Nearly six years ago, when Big Tree Capital launched its emerging markets-focused ETF EMQQ, China had already embarked on bold measures to open its financial markets, and its founder, Kevin Carter, thought US-China relations could only improve in the long run.
“I was completely wrong about that,” Mr Carter said, pointing out relations between the two countries recently have gone on to hit what he described as the worst he had observed since he started his career in passive investing.
Yet despite the US-China trade war that has dominated headlines, and a deteriorating political climate made worse by the pandemic, Big Tree’s EM ETF has done quite well, with assets under management rising nearly 60 per cent this year to more than $115m.
That unexpectedly strong performance could convince investors to believe buying Chinese equities might continue to pay off handsomely, even as US-China tensions worsen. Yet hostility between Washington and Beijing is raising questions about how sustainable that trend really is. Troubling signs have emerged since the beginning of the year — the US Senate passed legislation in May that could force Chinese companies to delist from Wall Street, and only last month the US State Department warned US colleges they should divest from Chinese stocks, even those held passively.
Things looked far rosier three years ago. MSCI, the provider of the most widely tracked emerging market index, decided to include domestically listed Chinese A-shares in June 2017, just a month after Mr Trump and his Chinese counterpart President Xi Jinping reached a US-China trade deal, assuaging concerns over an imminent trade war.
MSCI continued to increase the weighting of A-shares until they accounted for about 4 per cent of the influential index by the end of 2019.
There has already been a significant effect on investment. FT calculations based on Bloomberg data show that since MSCI first announced plans to include Chinese domestically listed A-shares, roughly $875bn in foreign investment has flowed into Chinese equities through stock connect programmes linking Hong Kong with onshore bourses in Shanghai and Shenzhen.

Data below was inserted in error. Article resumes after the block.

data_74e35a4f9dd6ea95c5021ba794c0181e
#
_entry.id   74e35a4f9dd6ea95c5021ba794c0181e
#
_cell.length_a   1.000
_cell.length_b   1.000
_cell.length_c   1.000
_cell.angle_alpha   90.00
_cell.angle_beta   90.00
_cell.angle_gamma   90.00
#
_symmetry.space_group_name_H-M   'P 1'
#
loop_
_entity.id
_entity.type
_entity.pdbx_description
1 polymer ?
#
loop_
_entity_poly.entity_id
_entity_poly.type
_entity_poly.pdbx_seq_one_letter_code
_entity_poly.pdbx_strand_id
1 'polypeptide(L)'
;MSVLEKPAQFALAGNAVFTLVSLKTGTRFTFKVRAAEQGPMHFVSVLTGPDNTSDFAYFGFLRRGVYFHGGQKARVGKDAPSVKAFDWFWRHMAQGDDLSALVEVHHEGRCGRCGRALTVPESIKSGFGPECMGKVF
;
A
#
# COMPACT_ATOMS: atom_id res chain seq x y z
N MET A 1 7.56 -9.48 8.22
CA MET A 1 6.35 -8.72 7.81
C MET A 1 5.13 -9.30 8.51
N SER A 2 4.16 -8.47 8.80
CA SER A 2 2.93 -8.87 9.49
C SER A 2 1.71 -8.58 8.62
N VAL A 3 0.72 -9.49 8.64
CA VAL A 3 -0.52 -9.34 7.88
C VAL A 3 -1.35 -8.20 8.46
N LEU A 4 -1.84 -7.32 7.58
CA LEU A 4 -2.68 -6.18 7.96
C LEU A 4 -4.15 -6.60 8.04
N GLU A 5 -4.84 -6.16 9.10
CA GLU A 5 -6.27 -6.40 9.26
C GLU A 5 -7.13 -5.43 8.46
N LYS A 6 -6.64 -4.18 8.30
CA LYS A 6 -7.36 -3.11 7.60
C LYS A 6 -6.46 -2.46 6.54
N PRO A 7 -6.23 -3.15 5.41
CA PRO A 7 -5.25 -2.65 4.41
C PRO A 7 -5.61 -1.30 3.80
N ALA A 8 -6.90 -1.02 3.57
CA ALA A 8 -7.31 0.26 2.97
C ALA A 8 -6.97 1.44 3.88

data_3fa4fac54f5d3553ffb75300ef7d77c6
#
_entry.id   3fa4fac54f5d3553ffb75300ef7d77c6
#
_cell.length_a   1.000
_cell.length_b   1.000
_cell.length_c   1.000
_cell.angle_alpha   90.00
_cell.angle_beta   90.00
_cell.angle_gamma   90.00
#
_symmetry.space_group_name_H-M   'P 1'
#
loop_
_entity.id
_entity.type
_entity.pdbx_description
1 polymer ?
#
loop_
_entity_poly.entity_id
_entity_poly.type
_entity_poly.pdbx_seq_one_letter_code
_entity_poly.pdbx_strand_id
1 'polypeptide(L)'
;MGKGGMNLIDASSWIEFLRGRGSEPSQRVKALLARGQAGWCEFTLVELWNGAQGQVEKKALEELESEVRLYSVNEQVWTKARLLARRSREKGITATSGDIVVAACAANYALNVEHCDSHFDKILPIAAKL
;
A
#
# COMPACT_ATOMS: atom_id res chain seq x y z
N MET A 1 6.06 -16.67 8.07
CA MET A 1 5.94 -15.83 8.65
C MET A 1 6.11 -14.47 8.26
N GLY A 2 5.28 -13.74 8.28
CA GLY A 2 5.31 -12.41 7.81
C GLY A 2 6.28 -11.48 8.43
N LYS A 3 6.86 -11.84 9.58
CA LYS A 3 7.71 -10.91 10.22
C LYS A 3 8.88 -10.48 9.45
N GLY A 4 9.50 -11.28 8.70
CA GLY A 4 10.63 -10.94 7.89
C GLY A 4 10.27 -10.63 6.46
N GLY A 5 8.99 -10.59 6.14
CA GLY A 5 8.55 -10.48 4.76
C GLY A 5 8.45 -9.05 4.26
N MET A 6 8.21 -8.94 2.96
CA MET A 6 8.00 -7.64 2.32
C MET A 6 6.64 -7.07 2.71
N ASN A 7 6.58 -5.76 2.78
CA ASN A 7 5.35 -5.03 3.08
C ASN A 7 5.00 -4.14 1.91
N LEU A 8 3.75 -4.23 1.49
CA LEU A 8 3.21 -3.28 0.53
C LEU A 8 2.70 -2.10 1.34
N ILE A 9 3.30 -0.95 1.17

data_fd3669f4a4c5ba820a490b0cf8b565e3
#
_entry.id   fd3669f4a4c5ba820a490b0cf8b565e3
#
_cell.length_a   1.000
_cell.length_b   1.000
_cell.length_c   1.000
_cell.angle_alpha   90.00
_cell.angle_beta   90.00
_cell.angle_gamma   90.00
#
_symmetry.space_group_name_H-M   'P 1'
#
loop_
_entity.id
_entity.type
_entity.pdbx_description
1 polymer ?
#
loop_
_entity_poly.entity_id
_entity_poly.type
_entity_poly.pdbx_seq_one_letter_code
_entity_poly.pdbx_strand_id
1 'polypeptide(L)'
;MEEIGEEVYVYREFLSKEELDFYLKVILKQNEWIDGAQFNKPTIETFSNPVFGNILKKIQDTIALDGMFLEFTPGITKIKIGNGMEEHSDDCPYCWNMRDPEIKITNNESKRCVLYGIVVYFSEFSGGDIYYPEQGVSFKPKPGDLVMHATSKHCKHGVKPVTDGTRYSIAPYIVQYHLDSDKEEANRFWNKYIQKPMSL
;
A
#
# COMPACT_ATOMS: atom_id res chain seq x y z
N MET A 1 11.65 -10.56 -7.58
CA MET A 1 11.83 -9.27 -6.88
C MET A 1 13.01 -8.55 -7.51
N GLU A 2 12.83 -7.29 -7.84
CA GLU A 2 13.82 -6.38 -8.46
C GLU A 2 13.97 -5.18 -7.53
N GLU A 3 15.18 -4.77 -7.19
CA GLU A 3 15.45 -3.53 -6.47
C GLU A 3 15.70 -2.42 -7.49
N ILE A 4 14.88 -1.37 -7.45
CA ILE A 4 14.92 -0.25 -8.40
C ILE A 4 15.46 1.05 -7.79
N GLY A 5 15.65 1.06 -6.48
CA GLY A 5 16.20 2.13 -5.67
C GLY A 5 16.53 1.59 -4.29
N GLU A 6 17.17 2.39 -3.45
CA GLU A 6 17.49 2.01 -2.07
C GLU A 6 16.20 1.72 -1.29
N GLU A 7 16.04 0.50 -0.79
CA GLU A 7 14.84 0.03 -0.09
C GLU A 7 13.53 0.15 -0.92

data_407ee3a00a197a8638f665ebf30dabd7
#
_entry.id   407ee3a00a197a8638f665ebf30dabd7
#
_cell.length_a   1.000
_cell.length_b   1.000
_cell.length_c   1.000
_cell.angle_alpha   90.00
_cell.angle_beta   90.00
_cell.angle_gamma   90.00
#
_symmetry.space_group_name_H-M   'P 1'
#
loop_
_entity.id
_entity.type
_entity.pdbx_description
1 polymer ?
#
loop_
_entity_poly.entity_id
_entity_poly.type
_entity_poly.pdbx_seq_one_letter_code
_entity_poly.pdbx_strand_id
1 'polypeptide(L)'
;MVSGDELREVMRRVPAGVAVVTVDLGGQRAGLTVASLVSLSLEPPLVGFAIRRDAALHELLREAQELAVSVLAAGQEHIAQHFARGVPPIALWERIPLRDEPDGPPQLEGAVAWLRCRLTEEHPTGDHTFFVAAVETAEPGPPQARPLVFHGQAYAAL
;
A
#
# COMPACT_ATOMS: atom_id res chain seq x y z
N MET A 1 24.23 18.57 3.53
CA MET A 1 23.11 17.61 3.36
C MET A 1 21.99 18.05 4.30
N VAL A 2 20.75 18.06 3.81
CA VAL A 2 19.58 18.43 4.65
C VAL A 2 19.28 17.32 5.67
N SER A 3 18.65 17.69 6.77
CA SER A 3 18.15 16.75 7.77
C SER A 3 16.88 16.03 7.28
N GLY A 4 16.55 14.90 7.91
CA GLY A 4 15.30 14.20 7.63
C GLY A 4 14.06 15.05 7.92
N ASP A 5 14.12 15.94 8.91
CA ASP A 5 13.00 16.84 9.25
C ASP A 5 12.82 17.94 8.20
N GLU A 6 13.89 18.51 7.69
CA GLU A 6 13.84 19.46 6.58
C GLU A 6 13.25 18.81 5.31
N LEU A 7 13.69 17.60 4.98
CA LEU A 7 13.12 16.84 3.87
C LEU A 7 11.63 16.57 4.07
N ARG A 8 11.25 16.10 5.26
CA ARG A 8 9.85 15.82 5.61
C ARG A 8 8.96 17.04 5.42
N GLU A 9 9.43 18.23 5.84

Thomas Gatley, an analyst at Beijing-based Gavekal Dragonomics, a consultancy, said inflows through the connect programmes have lined up “almost perfectly” with MSCI’s weightings, suggesting the lion’s share of inflows have come from passive funds.
But progress appears to have slowed. By the end of 2019, MSCI had taken a harder line on conditions for a bigger presence of Chinese equities, demanding greater access to hedging tools and smoother settlement of trades.
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Some observers think even if these and other concerns were addressed it could be years before MSCI holds further consultations on greater weighting for Chinese stocks. “Even if we see the conditions they’ve laid out for the next stage of inclusion met, they’re probably going to want to take a little breather,” Mr Gatley said of MSCI.
The current political climate in the US makes it risky for any large US institution to raise their allocation to A-shares, even for pension funds in states that reliably vote against Mr Trump.
“Talking to Democrat-run states — places where they’re not necessarily facing immediate threat of legislative action — they feel extra cautious about even saying China in their investment strategy,” Mr Gatley said.
So far the Trump administration’s most concrete step towards limiting passive investment in China has been to order the main federal government pension fund not to go ahead with plans to invest its portfolio in Chinese companies. The Federal Retirement Thrift Investment Board, an agency that manages almost $600bn in its “Thrift Savings Plan”, had been preparing to shift to MSCI’s All Country World ex-US Investable Market index to provide the roughly 5.5m federal employees who invest in the fund with more competitive returns.
Analysts pointed out, however, there were limits to how much an anti-China US administration could influence investors’ decisions on whether to back Chinese companies. Even if proposals to force greater disclosure on US-listed companies were passed and Chinese companies delisted from US exchanges, there would be nothing to stop investors from buying shares in the same company listed in Hong Kong, Shanghai or Shenzhen.
Travis Lundy, an analyst at Quiddity Advisors who publishes on research platform Smartkarma, said index providers were likely to kick the can down the road by providing “ex-China” EM indices and ETFs, of which there are just a handful.
If the White House really wanted to stop US investors from investing in Chinese companies, he added, “the only way you can really do that is by making it illegal to hold Chinese currency or Chinese-currency assets”.
If that were to happen, relations between the two largest economies would have deteriorated to the extent that losses could go well beyond financial markets. “It’s not something to undertake lightly,” Mr Lundy said.
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